Title: MULTIMEDIA COMPUTER-BASED TRAINING AND LEARNING: THE ROLE OF REFERENTIAL CONNECTIONS IN SUPPORTING COGNITIVE LEARNING OUTCOMES.
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Name(s): Scielzo, Sandro, Author
Jentsch, Florian, Committee Chair
University of Central Florida, Degree Grantor
Type of Resource: text
Date Issued: 2008
Publisher: University of Central Florida
Language(s): English
Abstract/Description: Multimedia theory has generated a number of principles and guidelines to support computer-based training (CBT) design. However, the cognitive processes responsible for learning, from which these principles and guidelines stem from, are only indirectly derived by focusing on cognitive learning outcome differences. Unfortunately, the effects that cognitive processes have on learning are based on the assumption that cognitive learning outcomes are indicative of certain cognitive processes. Such circular reasoning is what prompted this dissertation. Specifically, this dissertation looked at the notion of referential connections, which is a prevalent cognitive process that is thought to support knowledge acquisition in a multimedia CBT environment. Referential connections, and the related cognitive mechanisms supporting them, are responsible for creating associations between verbal and visual information; as a result, their impact on multimedia learning is theorized to be far reaching. Therefore, one of the main goals of this dissertation was to address the issue of indirectly assessing cognitive processes by directly measuring referential connections to (a) verify the presence of referential connections, and (b) to measure the extent to which referential connections affect cognitive learning outcomes. To achieve this goal, a complete review of the prevalent multimedia theories was brought fourth. The most important factors thought to be influencing referential connections were extracted and cataloged into variables that were manipulated, fixed, covaried, or randomized to empirically examine the link between referential connections and learning. Specifically, this dissertation manipulated referential connections by varying the temporal presentation of modalities and the color coding of instructional material. Manipulating the temporal presentation of modalities was achieved by either presenting modalities simultaneously or sequentially. Color coding manipulations capitalized on pre-attentive highlighting and pairing of elements (i.e., pairing text with corresponding visuals). As such, the computer-based training varied color coding on three levels: absence of color coding, color coding without pairing text and corresponding visual aids, and color coding that also paired text and corresponding visual aids. The modalities employed in the experiment were written text and static visual aids, and the computer-based training taught the principles of flight to naïve participants. Furthermore, verbal and spatial aptitudes were used as covariates, as they consistently showed to affect learning. Overall, the manipulations were hypothesized to differentially affect referential connections and cognitive learning outcomes, thereby altering cognitive learning outcomes. Specifically, training with simultaneously presented modalities was hypothesized to be superior, in terms of referential connections and learning performance, to a successive presentation, and color coding modalities with pairing of verbal and visual correspondents was hypothesized to be superior to other forms of color coding. Finally, it was also hypothesized that referential connections would positively correlate with cognitive learning outcomes and, indeed, mediate the effects of temporal contiguity and color coding on learning. A total of 96 were randomly assigned to one of the six experimental groups, and were trained on the principles of flight. The key construct of referential connections was successfully measured with three methods. Cognitive learning outcomes were captured by a traditional declarative test and by two integrative (i.e., knowledge application) tests. Results showed that the two multimedia manipulation impacted cognitive learning outcomes and did so through corresponding changes of related referential connections (i.e., through mediation). Specifically, as predicted, referential connections mediated the impact of both temporal contiguity and color coding on lower- and higher-level cognitive learning outcomes. Theoretical and practical implications of the results are discussed in relation to computer-based training design principles and guidelines. Specifically, theoretical implications focus on the contribution that referential connections have on multimedia learning theory, and practical implications are brought forth in terms of instructional design issues. Future research considerations are described as they relate to further exploring the role of referential connections within multimedia CBT paradigms.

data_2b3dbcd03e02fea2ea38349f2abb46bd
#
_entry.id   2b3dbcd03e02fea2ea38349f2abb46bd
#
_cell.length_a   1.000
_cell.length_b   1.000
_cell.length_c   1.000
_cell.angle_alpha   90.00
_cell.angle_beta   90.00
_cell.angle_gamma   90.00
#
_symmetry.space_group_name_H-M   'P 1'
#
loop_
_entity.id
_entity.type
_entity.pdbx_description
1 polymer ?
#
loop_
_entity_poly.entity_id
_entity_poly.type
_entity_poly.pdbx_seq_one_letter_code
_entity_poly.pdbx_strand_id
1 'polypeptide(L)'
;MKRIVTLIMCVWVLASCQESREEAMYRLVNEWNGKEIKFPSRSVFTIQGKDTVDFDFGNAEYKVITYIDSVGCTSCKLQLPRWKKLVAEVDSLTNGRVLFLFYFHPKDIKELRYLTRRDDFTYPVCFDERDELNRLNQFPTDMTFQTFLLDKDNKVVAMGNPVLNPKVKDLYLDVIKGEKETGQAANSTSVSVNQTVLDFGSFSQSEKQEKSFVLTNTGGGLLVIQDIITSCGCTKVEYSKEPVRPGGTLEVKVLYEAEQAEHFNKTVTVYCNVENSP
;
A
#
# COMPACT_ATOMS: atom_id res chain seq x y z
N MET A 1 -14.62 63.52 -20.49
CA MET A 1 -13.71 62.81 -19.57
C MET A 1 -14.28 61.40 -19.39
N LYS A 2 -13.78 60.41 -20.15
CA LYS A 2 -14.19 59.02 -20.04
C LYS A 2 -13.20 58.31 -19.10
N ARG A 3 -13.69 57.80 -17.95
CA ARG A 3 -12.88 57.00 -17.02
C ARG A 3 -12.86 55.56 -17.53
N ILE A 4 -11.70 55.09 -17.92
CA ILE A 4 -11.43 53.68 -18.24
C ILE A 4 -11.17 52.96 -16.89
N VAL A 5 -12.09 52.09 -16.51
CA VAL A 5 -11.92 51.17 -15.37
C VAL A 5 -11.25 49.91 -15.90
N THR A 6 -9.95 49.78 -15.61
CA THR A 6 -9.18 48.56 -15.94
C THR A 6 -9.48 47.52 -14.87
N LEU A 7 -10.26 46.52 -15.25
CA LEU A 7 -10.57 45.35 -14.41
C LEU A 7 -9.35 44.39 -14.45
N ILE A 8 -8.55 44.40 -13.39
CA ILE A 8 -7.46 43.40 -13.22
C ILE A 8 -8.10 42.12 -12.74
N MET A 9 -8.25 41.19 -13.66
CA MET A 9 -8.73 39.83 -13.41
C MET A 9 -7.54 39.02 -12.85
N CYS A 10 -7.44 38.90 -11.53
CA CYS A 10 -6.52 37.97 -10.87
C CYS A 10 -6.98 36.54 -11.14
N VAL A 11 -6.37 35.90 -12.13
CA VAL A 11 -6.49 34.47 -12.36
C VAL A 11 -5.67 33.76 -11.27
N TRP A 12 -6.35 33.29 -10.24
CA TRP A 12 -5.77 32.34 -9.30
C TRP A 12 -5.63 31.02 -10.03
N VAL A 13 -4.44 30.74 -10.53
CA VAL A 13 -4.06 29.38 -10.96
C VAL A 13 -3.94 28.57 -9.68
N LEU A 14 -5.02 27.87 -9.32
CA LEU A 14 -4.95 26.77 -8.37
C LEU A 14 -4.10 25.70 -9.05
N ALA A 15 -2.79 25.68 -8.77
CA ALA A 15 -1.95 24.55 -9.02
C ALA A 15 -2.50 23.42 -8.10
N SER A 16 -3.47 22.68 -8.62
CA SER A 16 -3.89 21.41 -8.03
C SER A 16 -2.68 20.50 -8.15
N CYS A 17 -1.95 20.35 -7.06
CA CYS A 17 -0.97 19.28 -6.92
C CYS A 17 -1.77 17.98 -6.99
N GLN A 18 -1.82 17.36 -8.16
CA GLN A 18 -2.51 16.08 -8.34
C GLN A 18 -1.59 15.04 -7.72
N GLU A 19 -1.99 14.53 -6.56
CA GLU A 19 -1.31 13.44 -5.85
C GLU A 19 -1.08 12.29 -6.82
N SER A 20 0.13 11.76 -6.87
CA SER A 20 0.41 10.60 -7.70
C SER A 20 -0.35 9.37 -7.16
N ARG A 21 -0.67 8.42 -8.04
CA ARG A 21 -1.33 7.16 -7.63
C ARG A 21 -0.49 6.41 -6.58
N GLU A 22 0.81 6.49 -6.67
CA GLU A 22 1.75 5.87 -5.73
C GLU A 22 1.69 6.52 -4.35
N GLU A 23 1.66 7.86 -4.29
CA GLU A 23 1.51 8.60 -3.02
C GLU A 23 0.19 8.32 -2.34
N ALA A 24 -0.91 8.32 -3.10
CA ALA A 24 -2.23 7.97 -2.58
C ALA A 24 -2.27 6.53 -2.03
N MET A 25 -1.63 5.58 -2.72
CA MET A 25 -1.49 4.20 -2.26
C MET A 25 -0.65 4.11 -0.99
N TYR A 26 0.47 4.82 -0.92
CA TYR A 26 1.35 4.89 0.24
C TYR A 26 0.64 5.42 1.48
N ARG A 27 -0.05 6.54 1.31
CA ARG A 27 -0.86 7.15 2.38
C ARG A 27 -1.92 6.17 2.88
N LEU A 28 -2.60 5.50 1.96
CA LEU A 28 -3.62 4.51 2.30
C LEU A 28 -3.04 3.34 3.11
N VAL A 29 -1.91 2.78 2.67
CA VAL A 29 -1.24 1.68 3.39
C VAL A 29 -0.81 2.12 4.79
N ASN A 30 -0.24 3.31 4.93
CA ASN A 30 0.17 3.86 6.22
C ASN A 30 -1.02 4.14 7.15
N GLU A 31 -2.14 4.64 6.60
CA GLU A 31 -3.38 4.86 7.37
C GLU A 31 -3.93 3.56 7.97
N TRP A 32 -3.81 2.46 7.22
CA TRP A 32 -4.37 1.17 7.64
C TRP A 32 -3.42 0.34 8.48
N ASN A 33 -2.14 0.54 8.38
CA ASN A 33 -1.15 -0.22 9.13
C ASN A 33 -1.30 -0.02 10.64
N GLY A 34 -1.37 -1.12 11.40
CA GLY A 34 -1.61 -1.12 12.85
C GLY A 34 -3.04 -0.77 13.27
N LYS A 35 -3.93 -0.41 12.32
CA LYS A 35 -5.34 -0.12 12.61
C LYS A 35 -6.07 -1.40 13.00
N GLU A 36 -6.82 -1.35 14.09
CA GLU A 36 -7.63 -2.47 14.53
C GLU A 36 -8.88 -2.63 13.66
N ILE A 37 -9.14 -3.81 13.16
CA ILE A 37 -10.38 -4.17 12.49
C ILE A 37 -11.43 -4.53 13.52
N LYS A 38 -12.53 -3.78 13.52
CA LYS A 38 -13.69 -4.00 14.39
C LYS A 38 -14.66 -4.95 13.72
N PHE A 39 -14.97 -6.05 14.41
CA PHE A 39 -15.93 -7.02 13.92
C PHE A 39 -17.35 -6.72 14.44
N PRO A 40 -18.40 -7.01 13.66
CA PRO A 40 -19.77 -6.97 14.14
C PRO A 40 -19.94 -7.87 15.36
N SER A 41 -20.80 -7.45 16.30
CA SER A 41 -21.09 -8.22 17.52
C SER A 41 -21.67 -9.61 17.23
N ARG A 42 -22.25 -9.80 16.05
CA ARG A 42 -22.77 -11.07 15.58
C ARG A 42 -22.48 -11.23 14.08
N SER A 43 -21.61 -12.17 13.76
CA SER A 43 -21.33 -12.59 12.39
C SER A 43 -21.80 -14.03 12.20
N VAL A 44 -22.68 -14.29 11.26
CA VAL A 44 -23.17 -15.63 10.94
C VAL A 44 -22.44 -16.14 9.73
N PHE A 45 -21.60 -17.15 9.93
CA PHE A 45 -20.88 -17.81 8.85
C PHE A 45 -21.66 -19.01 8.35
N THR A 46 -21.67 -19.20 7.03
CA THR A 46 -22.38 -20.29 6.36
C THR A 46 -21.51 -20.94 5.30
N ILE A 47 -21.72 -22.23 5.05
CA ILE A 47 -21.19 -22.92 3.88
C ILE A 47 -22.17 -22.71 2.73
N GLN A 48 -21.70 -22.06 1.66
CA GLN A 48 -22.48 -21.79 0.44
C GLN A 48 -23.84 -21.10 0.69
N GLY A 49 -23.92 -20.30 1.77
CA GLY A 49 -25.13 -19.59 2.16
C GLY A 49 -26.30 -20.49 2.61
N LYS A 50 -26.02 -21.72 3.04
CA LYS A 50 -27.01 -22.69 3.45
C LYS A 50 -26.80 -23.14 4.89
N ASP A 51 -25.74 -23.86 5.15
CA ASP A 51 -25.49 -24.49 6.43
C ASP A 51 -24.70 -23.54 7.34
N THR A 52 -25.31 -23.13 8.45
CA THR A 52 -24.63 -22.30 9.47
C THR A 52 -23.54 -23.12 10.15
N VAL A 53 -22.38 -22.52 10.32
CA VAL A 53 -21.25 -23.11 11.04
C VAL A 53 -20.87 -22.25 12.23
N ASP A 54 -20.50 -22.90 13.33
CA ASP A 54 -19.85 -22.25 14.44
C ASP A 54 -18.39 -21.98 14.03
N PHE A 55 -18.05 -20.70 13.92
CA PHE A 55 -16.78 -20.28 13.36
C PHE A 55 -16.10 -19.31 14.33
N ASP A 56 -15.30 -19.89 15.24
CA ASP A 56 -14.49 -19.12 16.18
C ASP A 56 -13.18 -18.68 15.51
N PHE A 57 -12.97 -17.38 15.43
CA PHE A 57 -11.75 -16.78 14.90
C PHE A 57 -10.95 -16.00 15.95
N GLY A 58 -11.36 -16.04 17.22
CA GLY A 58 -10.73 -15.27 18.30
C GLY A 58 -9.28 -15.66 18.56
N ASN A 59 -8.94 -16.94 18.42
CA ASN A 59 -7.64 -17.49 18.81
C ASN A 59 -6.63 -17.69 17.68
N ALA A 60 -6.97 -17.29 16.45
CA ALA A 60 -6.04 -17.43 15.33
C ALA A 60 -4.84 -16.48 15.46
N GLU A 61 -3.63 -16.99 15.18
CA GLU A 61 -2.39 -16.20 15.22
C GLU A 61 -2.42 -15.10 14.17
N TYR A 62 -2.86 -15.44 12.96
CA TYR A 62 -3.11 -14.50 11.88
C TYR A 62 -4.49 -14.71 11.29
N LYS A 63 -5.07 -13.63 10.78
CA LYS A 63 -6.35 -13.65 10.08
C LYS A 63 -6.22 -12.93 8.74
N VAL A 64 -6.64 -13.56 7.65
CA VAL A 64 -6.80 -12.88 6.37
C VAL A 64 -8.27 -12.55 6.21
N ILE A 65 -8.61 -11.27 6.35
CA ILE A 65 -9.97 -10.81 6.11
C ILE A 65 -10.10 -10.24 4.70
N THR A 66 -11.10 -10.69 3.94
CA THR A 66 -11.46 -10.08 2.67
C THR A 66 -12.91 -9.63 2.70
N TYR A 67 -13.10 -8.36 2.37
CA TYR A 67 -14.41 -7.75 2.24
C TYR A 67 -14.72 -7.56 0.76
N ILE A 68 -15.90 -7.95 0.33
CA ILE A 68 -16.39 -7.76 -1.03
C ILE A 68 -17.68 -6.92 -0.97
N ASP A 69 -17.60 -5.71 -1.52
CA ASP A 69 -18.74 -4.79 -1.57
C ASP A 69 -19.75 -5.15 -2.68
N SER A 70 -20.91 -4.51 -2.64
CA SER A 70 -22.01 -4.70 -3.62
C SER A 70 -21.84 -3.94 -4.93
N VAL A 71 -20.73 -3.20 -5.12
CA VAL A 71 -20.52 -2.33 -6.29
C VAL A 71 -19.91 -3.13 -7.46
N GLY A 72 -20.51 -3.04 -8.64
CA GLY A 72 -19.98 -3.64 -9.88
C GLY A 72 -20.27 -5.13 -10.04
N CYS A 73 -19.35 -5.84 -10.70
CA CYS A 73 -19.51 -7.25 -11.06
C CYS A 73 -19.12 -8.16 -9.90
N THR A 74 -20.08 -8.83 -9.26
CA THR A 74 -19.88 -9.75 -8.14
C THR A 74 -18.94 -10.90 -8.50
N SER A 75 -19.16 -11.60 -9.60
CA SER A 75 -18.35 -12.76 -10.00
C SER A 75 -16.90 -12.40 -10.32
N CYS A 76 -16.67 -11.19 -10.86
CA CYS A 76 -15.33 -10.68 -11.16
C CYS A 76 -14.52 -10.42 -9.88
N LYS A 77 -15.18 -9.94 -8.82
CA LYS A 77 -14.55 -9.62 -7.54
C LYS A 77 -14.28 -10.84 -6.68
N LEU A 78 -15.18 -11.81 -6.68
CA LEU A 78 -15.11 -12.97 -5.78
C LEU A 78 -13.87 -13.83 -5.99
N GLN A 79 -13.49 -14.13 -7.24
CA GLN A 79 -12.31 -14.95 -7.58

Identifier: CFE0002224 (IID), ucf:47899 (fedora)
Note(s): 2008-08-01
Ph.D.
Sciences, Department of Psychology
Doctorate
This record was generated from author submitted information.
Subject(s): Multimedia learning
computer-based training
referential connections
temporal contiguity
color coding
Persistent Link to This Record: http://purl.flvc.org/ucf/fd/CFE0002224
Restrictions on Access: public
Host Institution: UCF